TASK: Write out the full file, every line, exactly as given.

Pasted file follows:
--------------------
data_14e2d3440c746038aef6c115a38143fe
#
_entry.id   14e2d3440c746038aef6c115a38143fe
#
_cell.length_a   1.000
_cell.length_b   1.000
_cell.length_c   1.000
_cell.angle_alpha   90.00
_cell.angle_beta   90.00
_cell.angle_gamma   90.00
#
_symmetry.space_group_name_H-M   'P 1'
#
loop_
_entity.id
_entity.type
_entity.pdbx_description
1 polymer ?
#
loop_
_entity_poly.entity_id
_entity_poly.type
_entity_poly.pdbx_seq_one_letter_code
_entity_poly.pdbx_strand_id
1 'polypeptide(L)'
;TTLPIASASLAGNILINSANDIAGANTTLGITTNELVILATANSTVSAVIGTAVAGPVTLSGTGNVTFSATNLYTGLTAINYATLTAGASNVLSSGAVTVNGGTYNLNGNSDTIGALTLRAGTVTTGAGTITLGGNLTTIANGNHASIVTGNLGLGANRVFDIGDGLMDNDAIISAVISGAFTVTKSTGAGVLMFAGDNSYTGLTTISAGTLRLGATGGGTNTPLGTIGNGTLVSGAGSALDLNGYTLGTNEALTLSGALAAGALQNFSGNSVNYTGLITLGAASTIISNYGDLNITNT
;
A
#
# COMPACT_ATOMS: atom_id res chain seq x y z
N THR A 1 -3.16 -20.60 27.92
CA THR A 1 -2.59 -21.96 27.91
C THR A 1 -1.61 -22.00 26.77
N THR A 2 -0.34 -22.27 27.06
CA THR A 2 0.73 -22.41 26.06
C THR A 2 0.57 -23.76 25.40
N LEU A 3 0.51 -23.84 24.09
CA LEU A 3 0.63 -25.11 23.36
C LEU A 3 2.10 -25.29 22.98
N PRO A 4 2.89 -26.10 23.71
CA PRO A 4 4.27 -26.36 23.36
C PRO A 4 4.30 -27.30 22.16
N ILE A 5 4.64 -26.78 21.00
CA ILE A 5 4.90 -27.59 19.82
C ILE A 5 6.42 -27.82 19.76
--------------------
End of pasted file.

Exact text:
data_14e2d3440c746038aef6c115a38143fe
#
_entry.id   14e2d3440c746038aef6c115a38143fe
#
_cell.length_a   1.000
_cell.length_b   1.000
_cell.length_c   1.000
_cell.angle_alpha   90.00
_cell.angle_beta   90.00
_cell.angle_gamma   90.00
#
_symmetry.space_group_name_H-M   'P 1'
#
loop_
_entity.id
_entity.type
_entity.pdbx_description
1 polymer ?
#
loop_
_entity_poly.entity_id
_entity_poly.type
_entity_poly.pdbx_seq_one_letter_code
_entity_poly.pdbx_strand_id
1 'polypeptide(L)'
;TTLPIASASLAGNILINSANDIAGANTTLGITTNELVILATANSTVSAVIGTAVAGPVTLSGTGNVTFSATNLYTGLTAINYATLTAGASNVLSSGAVTVNGGTYNLNGNSDTIGALTLRAGTVTTGAGTITLGGNLTTIANGNHASIVTGNLGLGANRVFDIGDGLMDNDAIISAVISGAFTVTKSTGAGVLMFAGDNSYTGLTTISAGTLRLGATGGGTNTPLGTIGNGTLVSGAGSALDLNGYTLGTNEALTLSGALAAGALQNFSGNSVNYTGLITLGAASTIISNYGDLNITNT
;
A
#
# COMPACT_ATOMS: atom_id res chain seq x y z
N THR A 1 -3.16 -20.60 27.92
CA THR A 1 -2.59 -21.96 27.91
C THR A 1 -1.61 -22.00 26.77
N THR A 2 -0.34 -22.27 27.06
CA THR A 2 0.73 -22.41 26.06
C THR A 2 0.57 -23.76 25.40
N LEU A 3 0.51 -23.84 24.09
CA LEU A 3 0.63 -25.11 23.36
C LEU A 3 2.10 -25.29 22.98
N PRO A 4 2.89 -26.10 23.71
CA PRO A 4 4.27 -26.36 23.36
C PRO A 4 4.30 -27.30 22.16
N ILE A 5 4.64 -26.78 21.00
CA ILE A 5 4.90 -27.59 19.82
C ILE A 5 6.42 -27.82 19.76